I’m currently reading Kurt Vonnegut’s latest, maybe final, book, “A Man Without a Country”. It’s not good, really, (plenty of good bits, of course) just assorted rants from a grumpy, brilliant old man. He seems to have passed that point as a writer where you talk about social reality and human nature, and just mutter that the whole world is crazy.
The thing is that these mutterings are true. Vonnegut is horrified by man’s inhumanity to man and our seeming inability to notice that we’re rapidly annihilating the planet we live on. He writes our epitaph, saying “The good Earth- we could have saved it, but we were too damn cheap and lazy.” And he cringes at war, but he is right to. War is insane! War is the exact opposite of life; we spend our lives trying to build friendships and families and homes and happiness. War is about tearing all those things to bits, murdering loved ones, vaporizing relationships, demolishing homes.
(A crazy guy on a bus once told me that “war is the opposite of music”. I think he might be right, too)
But somehow, we let ourselves get spun around so badly that this suicide seems reasonable. Death gets hair extensions and a boob job and we take it to the prom. We ought to know better. We do know better. We all know that war is one of the worst things imaginable. Maybe we ought to try to cut down a little then.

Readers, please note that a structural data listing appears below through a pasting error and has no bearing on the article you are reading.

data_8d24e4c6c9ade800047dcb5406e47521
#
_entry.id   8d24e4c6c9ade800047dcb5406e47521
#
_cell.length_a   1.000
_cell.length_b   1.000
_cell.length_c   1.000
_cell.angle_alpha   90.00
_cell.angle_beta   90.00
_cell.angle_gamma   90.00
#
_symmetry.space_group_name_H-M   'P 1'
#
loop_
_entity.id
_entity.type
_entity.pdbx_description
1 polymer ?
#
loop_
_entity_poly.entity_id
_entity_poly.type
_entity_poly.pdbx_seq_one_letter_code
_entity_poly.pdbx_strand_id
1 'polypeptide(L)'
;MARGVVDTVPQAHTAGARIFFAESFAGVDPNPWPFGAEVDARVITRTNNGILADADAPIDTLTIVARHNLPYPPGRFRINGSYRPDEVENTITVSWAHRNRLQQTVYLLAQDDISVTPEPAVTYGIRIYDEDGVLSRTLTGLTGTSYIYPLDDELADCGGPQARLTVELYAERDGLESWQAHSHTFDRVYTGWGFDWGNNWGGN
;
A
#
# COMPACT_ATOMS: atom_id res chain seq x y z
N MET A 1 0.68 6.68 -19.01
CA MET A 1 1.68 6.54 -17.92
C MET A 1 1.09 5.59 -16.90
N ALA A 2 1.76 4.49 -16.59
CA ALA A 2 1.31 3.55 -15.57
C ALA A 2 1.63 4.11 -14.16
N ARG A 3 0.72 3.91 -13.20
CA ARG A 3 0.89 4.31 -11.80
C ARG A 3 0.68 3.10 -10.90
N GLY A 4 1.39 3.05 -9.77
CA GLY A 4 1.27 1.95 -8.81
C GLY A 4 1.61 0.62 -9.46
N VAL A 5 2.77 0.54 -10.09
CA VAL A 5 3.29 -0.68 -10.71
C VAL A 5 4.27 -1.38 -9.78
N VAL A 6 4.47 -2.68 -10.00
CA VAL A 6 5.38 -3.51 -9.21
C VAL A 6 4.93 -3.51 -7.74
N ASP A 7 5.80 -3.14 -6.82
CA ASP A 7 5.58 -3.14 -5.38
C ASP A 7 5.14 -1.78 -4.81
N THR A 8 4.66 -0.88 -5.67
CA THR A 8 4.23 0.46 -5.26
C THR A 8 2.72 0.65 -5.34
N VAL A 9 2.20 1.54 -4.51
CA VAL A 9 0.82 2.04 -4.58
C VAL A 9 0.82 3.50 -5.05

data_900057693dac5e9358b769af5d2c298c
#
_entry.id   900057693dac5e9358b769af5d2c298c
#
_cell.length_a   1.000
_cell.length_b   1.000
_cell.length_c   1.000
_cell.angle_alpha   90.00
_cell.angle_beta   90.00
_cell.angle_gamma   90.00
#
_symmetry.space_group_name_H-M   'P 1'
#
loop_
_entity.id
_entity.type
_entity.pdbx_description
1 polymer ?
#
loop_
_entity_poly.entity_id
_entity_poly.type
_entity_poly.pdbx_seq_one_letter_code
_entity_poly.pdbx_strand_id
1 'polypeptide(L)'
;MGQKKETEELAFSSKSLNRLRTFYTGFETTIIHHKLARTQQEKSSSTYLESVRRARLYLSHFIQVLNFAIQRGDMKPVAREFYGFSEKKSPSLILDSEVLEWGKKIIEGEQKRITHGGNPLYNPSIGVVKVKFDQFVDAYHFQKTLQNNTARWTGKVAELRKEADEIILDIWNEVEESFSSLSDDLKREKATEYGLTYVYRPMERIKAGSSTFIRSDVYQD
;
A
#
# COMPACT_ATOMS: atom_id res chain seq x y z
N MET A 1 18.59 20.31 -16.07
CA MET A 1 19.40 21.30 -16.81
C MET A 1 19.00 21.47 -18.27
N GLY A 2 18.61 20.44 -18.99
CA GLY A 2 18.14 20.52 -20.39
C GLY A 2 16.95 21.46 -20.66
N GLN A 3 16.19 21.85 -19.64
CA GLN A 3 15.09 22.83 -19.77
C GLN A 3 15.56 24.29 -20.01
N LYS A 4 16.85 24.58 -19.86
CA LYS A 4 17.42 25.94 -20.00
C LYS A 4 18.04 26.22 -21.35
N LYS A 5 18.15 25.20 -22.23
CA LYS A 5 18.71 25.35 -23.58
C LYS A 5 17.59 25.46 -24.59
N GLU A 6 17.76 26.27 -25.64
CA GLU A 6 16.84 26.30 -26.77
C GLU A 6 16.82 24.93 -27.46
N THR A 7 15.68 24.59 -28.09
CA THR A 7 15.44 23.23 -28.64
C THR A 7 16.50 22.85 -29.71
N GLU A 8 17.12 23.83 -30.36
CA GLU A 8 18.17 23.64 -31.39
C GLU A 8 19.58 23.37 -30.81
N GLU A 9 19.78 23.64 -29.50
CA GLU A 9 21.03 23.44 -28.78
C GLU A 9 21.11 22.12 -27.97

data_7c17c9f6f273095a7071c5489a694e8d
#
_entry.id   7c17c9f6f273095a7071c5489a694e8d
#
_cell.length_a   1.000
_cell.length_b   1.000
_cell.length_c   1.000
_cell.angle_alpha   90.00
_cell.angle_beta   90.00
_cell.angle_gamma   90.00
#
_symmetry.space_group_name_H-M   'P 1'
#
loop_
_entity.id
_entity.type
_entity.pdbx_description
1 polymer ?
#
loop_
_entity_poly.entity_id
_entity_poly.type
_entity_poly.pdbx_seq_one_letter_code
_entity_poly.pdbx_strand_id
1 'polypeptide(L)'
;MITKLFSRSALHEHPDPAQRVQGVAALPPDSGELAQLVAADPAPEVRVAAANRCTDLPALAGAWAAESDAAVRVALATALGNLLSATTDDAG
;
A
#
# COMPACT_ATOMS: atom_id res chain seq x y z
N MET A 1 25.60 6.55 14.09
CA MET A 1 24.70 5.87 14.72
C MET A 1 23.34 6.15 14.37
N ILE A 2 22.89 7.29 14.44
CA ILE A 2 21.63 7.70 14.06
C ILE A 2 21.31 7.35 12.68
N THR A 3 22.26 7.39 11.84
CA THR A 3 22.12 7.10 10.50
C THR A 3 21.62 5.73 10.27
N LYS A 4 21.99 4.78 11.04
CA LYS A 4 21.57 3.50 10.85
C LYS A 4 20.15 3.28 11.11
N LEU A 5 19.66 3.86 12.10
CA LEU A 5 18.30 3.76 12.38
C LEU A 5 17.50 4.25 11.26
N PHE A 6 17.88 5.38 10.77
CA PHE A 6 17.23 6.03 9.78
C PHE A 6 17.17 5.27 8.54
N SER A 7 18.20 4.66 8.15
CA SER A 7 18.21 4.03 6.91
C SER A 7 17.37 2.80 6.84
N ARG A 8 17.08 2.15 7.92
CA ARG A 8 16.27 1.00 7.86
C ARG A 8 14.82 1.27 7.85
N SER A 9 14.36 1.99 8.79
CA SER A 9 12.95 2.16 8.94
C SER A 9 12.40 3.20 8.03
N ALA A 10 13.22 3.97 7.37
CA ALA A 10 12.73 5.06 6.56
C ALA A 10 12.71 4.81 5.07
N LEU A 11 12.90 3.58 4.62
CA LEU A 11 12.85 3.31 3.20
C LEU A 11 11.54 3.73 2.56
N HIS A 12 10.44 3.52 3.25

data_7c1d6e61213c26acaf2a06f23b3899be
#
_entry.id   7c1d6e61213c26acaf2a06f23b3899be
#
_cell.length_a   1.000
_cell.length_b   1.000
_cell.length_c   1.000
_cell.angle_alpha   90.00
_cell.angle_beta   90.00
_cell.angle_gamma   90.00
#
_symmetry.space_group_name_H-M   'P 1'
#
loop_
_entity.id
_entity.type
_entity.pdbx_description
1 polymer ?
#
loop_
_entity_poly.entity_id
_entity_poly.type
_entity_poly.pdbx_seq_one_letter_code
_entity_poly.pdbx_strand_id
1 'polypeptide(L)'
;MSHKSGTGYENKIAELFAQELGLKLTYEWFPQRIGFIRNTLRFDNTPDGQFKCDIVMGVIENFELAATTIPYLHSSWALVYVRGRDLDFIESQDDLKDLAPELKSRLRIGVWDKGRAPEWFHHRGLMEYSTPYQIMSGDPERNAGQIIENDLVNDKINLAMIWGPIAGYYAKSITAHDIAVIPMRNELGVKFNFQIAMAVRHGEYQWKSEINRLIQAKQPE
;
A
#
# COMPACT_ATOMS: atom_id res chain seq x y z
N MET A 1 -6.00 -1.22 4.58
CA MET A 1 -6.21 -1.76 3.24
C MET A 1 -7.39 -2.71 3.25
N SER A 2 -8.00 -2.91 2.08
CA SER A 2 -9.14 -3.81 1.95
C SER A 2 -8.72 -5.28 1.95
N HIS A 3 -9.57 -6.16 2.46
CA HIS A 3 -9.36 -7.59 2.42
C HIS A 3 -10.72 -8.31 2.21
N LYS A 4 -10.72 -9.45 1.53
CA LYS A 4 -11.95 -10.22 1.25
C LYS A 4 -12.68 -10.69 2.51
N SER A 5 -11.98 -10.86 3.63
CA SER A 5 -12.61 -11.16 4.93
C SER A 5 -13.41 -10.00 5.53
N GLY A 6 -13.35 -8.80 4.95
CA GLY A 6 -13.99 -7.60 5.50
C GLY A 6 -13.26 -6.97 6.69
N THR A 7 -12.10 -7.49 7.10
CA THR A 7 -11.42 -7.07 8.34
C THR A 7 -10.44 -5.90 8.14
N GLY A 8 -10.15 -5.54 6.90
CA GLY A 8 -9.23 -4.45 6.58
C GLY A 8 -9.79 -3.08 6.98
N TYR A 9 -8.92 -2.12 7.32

Which has got me thinking. It’s looking like the Iraq war, when it’s all said and done, might end up costing about $2 trillion. What if that kind of money was used to try to prevent war instead of wage it? (yes, I’m well aware that the US government had no interest in averting war) What if that money was spent to remind people how utterly horrific war was so that no one would want it? Wave after wave of blockbuster films about it, Will Smith grieving over the bomb-mangled Angelina Jolie, Tom Hanks killed in a hail of bullets, Jennifer Anniston and Rene Russo crying over the twisted frames of their maimed husbands and sons. Better living through pathos.
I’ll end with Vonnegut, quoting a then-pacifist Abraham Lincoln bashing the war president of the time (James K. Polk, during the Mexican-American war):
Trusting to escape scrutiny by fixing the public gaze upon the exceeding brightness of military glory– that attractive rainbow that rises in showers of blood, that serpent’s eye that charms to destroy– he plunged into war.
Maybe we should set all politicians to poetry like that. Sure, most of their works would suck, but I’d rather live in a world of shitty poets than one filled with skilled warmongers. Sadly, I get both (but I’d settle for neither).
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